A woman walks up to me and asks me if I could buy her and her husband a McDonalds meal. I can still hear every word she says through the music blasting through my earphones and stop. I pull out my earphones and ask her to repeat herself; she points down the street and says there’s a McDonalds right there (I rack my brain trying to remember if there is in fact one nearby) and I tell her, “Okay, let’s go.” She shakes her head, “No, you don’t understand, my husband can’t walk he needs to sit, can you please just trust us with the money? Please, we’re starving.”
I look at her for a long moment and pull out my wallet, heart weeping. “Okay.” I hand her a ten (how much do McDonalds meals run?) and ask if it’s enough; she pauses and says it’s enough for one meal and I shrug and give her another five. “Can I have a blessing?” she says as I simultaneously tell her, “God bless,” and she walks away thanking me.
“Can you please just trust me?” rings in my ears. Can you please just trust me, just trust me, just trust me. I slip into a rare, genuine prayer for the homeless stranger; “God, use that money to bless her, use that money to touch her, use that money, teach me how to be a good steward, I don’t know how, I don’t know how, I don’t know how but you do. Jesus, I trust you.”
I have no idea whether she has a husband, whether she is going to use the money for food or drugs or something else, what kind of person she is. But, I see her reach for my arm – she’s desperate. She’s suffering. She’s begging. She wants someone to believe in her and who am I to judge what kind of person she is?
Coming back from Urbana, I am almost immediately crippled by the sight of the homeless on the streets. In St. Louis, I felt invincible. Victorious. On fire for Jesus, able to do anything – yeah, we can totally change the world. In the streets of Philadelphia, I pass the poor without a second glance and look at the darkness in my own city and heart. I listen to Nate Godbolt tell us how he’s been on the streets for 15 years and that he wouldn’t go into the shelters, that the people are nasty there. I see figures writhing under dirty blankets on the sidewalk next to a steam vent in 12 degree weather and think about how much a pair of scarf and mittens would cost (too much for me to even consider giving to a stranger) and despise myself. “Nothing has changed,” I cry out to the Lord. The poor are still poor, the hungry are still hungry, and I am still indifferent. “What do I do?”
Can you please just trust me? The woman asks me and I realize Jesus is asking me the same thing. “Believe in me. Just give and give and give to the point where people think you’re a fool because I will use you and I will honor you. People will fail you, money will fail you, dreams will fail you, but I never will.”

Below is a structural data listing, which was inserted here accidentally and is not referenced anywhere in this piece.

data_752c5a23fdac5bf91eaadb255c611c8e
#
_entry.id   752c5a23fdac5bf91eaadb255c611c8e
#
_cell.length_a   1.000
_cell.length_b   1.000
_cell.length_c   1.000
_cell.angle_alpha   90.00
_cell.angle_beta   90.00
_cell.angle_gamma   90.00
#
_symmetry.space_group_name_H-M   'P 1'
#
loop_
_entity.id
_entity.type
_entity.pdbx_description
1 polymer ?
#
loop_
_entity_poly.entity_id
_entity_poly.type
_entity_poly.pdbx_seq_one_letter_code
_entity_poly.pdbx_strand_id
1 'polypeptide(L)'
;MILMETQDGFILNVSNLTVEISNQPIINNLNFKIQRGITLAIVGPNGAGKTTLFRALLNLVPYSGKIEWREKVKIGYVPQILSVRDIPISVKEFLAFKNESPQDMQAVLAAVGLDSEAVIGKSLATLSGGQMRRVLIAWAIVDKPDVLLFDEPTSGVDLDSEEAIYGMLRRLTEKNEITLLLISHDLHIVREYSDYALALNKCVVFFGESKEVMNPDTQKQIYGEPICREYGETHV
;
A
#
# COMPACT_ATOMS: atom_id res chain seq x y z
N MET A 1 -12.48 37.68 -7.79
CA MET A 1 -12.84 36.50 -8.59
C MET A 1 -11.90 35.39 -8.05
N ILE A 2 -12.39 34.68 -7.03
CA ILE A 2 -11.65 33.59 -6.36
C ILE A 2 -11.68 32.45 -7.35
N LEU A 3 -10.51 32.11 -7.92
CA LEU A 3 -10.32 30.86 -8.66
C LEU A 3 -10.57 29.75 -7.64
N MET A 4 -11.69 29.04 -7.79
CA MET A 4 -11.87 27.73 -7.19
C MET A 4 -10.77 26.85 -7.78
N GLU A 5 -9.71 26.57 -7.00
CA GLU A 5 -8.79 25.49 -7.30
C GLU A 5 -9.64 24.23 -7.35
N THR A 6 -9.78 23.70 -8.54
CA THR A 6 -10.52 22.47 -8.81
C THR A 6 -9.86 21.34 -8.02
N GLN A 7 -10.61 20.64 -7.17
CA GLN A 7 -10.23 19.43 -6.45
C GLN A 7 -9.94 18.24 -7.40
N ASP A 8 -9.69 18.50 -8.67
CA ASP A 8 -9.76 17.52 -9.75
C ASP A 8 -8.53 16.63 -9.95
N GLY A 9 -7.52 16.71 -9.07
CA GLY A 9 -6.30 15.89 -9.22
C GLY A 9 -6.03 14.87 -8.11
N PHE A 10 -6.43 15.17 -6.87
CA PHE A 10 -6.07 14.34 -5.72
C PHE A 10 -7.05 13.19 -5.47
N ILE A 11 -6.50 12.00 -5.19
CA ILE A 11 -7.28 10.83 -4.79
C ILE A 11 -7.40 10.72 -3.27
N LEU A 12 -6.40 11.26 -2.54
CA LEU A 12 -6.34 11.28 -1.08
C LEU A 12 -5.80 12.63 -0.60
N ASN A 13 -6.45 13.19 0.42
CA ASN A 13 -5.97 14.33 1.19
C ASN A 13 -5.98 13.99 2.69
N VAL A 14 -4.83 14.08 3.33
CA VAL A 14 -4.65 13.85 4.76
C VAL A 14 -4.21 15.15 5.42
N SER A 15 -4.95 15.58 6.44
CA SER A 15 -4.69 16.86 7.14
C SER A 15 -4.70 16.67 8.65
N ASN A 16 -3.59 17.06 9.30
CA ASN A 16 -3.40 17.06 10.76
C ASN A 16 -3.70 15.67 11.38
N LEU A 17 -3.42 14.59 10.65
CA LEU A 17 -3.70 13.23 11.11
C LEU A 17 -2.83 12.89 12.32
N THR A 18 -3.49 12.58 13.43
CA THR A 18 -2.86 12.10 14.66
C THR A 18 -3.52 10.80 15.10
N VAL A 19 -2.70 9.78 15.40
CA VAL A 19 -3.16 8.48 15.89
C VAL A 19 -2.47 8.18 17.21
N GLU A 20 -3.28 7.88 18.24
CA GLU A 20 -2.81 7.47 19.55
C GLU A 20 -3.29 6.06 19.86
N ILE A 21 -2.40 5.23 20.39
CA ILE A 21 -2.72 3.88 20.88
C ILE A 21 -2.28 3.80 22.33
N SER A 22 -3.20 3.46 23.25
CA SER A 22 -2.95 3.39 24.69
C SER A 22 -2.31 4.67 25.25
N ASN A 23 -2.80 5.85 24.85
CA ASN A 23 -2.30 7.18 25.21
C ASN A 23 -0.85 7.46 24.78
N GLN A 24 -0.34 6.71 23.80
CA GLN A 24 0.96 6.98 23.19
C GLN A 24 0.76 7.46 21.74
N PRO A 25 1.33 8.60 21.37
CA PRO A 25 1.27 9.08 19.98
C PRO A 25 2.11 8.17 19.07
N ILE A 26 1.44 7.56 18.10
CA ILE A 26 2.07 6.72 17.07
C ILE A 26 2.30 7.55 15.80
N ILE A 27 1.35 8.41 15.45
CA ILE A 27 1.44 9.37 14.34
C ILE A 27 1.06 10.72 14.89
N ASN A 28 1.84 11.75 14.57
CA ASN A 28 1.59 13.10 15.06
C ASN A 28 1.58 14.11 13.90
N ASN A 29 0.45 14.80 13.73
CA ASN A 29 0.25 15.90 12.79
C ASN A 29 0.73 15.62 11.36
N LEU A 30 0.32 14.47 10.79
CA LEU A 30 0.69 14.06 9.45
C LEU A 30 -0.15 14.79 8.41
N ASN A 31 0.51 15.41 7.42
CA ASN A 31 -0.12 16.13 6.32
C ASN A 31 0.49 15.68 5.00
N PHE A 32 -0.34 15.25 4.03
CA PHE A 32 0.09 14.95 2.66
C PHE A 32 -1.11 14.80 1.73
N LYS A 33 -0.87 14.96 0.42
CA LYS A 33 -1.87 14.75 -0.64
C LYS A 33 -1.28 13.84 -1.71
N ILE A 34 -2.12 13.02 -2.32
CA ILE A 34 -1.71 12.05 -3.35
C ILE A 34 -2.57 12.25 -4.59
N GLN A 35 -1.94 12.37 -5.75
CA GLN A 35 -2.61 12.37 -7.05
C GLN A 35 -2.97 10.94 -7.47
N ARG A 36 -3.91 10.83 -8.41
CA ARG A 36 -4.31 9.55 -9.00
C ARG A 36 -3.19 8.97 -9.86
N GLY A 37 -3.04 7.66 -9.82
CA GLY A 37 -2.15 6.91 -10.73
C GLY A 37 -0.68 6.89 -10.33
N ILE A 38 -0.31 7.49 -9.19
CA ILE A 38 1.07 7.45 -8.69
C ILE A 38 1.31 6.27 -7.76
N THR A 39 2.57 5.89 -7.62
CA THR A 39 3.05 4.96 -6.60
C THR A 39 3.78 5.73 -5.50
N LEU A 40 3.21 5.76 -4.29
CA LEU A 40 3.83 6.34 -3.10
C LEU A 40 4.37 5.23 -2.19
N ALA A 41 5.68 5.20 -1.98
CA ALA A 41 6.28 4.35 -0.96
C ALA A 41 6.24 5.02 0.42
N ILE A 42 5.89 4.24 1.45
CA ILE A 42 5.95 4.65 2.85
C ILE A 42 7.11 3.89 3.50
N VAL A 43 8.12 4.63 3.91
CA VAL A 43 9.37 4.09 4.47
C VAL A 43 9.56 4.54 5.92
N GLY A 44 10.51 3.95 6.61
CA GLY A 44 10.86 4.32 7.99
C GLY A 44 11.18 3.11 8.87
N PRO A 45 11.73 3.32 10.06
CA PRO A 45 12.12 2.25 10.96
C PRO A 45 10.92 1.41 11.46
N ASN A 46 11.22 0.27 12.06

“My kingdom is coming,” He tells me. He touches my heart; “It is within you.”
Even though I know I’ll never have the nerve to go through with it, I toy with the idea of running up to the pastors at Renewal and demanding them to pray for me. “It’s like there’s this huge gaping wound in my chest and I’m walking around with it wide open; can you not feel it? I’m in so much pain – what exactly does Jesus want me to do??” There is so much frustration in my heart; it grows alarmingly close to anger and bitterness and I can feel it harden. I toss and turn all night, (literally?) wrestling with God; the next morning, I wake up surprisingly awake and at peace. The light filtering in from my window is duller than usual with the gloomy mist of the day but I feel light. As I go about my morning routine and start my quiet time, I feel peace press in on me from all sides and welcome it with a softening of my heart.
“What is it you want to tell me, Jesus?”
I go about the same format of prayer as the prayer ministers did in the prayer rooms at Urbana. I see railroad tracks and then a passing train. A child peeks out of the window and I watch her pass me by. I know she is entirely alone on that train and I wonder why in the world she’s on an empty train all by herself. “What is she doing?” I ask Jesus.
“Running away,” He answers and then He points to me. That’s you.
I bristle and cry; “What am I supposed to do? It hurts.”
He takes me by the shoulders and looks me in the eye. “You cannot protect yourself; you are only safe in my embrace.” Persevere. I am with you – am I not enough?
I close my eyes and watch a drop of rain continuously drip into a body of clear blue water and despair. “What in the world are you trying to tell me, Jesus?”
As I walk back home, arms filled with bouquets of my favorite flowers and the wind at my back, I am struck by another sudden wave of peace. I see the drops of rain again; I see an ocean this time and I suddenly recall a verse – Psalm 56:8.
You keep track of all my sorrows, You have collected all my tears in Your bottle, You have recorded each one in Your book.
“Every single teardrop, I will repay you back with glory. So continue hurting, my child, because I will continue blessing you.”
Pastor Dwight swipes at the tears gathering around his eyes and continues speaking.
“When you come to the gates of heaven and see all of Jesus’s glory, you will weep and wish that you had done more in those minutes you had on earth. ‘If only I could have done more for your glory.’ But, still, the Father will come and wipe away your tears and tell you, ‘Well done, my good and faithful servant.'”
His grace for you is an ocean.
Oh, God, I want to do more. Jesus, take away the hardness, the bitterness, the bleakness of my perspective of the world (and in my heart) and teach me to see the world through your hopeful and expectant eyes. Tell me to go and let me go. Tell me to sacrifice and let me sacrifice. Tell me to die and let me die.
In 2016 and the rest of my life and for all of eternity: Your kingdom come, your will be done.